Suppose I have a LAN with 20 devices attached (eg switches, router, access points, XBOX, DirecTV, IP Cameras, etc). I want to ping each devices periodically to see if all devices are alive. My ping process uses some worker threads (say 8 threads) to send 8 pings at a time until all 20 devices have been pinged. I know I can send these once a minute without causing any network load issues. But I'm wondering how quickly I can send pings before I start to see network load issues. For example, suppose I wanted to send pings once every 10 seconds, or once every 5 seconds. Does anyone have any rules of thumb to determine how frequently I can ping a typical LAN of 20 devices before I start to cause network load problems?
I think the question comes round to the number of packets per second you can send through your network. Generally this figure would be quite high.
A typical ping packet is about 64 bytes, so quite tiny. If all the devices are on the same lan, you should be able to get up to multiple pings per second without any issues - even most routers should handle that (but routers are where bottlenecks start occuring as the packets need to be inspected and this takes CPU).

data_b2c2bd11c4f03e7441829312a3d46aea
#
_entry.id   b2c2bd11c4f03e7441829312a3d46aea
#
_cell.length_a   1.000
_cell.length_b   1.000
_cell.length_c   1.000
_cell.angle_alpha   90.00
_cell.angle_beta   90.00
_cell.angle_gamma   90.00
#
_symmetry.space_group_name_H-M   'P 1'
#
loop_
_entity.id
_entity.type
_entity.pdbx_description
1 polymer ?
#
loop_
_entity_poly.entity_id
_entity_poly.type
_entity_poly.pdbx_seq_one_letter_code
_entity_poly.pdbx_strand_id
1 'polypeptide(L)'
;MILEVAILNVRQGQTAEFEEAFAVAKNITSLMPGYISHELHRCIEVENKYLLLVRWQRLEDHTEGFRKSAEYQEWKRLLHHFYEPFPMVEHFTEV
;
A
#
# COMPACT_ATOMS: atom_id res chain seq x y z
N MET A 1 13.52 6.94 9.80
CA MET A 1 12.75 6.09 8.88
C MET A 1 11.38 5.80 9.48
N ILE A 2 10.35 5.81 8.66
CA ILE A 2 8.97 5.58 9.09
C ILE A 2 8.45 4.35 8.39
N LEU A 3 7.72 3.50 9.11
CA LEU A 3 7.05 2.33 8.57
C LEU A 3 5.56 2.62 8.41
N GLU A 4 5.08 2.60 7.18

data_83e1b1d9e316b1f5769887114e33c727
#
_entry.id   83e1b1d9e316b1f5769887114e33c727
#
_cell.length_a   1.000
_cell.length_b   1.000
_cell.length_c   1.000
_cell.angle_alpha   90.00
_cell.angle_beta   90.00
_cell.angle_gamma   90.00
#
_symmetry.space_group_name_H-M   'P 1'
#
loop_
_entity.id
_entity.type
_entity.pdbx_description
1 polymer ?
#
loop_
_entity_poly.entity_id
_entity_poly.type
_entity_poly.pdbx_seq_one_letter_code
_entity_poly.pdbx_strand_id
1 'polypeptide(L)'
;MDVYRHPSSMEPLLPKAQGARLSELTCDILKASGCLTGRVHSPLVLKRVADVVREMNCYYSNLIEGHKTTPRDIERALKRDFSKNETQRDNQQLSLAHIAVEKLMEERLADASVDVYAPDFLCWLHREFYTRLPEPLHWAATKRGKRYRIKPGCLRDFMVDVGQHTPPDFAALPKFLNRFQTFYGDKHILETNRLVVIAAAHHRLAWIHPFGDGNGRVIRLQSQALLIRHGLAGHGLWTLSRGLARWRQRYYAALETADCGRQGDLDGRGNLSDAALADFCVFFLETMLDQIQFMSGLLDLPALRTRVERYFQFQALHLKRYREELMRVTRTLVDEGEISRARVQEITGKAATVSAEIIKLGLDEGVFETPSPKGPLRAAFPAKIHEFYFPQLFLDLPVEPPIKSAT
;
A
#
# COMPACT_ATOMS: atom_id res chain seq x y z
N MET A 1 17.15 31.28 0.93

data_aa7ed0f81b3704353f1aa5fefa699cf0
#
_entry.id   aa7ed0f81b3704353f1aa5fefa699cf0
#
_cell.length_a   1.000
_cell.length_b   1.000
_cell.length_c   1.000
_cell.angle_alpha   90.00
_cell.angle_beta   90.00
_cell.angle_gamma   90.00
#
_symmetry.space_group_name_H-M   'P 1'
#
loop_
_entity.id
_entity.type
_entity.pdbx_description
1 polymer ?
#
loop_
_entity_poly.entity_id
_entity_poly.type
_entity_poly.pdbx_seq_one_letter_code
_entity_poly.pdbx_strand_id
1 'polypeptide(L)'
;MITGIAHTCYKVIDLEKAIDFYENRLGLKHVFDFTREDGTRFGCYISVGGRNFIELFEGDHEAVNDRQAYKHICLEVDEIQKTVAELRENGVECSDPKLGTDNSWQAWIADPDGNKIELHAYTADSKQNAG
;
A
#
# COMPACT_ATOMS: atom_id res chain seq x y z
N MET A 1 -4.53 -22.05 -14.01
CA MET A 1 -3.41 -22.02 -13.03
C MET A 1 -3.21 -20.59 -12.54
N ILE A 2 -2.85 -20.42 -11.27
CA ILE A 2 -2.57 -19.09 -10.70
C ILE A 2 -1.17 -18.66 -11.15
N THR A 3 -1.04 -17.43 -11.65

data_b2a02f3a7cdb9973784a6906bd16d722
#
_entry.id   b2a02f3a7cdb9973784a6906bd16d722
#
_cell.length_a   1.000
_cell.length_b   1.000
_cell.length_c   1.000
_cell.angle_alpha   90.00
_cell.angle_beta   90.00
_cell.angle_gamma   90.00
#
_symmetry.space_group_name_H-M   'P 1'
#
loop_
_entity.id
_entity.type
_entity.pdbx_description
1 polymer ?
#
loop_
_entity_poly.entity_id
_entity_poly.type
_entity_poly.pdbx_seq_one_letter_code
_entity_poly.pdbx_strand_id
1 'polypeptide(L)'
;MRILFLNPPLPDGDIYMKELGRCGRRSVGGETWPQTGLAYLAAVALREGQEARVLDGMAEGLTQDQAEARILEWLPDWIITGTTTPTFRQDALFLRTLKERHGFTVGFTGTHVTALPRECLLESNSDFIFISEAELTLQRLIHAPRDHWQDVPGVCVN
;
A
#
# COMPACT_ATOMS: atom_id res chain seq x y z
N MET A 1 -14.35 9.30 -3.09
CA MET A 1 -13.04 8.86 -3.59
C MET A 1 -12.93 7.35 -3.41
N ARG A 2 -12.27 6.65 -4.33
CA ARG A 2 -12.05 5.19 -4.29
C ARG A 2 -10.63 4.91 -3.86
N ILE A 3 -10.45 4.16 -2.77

You might want to get a version of MTR and crank up the number of pings it sends to a destination to see what kind of performance you get and where you start getting packet loss. (On Linux there is a value --interval which can be set in fractions of a second to send multiple packets per second - if you are root). For fun, I decided to send 1000 packets per second, and received 0% packet loss, and no noticeable jump in latency between directly connected gigabit devices. MTR would not go fast enough.
If you were to send pings across your lan to all devices once per second it would put a load of about 64 * 20 across it = 640 bytes per second = 5120 bits per second (approx), which is almost in the margin of error for even a 10 megabit switch - so practically, unless you really push stuff real hard, you can't cause network issues on your lan using PING with regular size packets.
By default Windows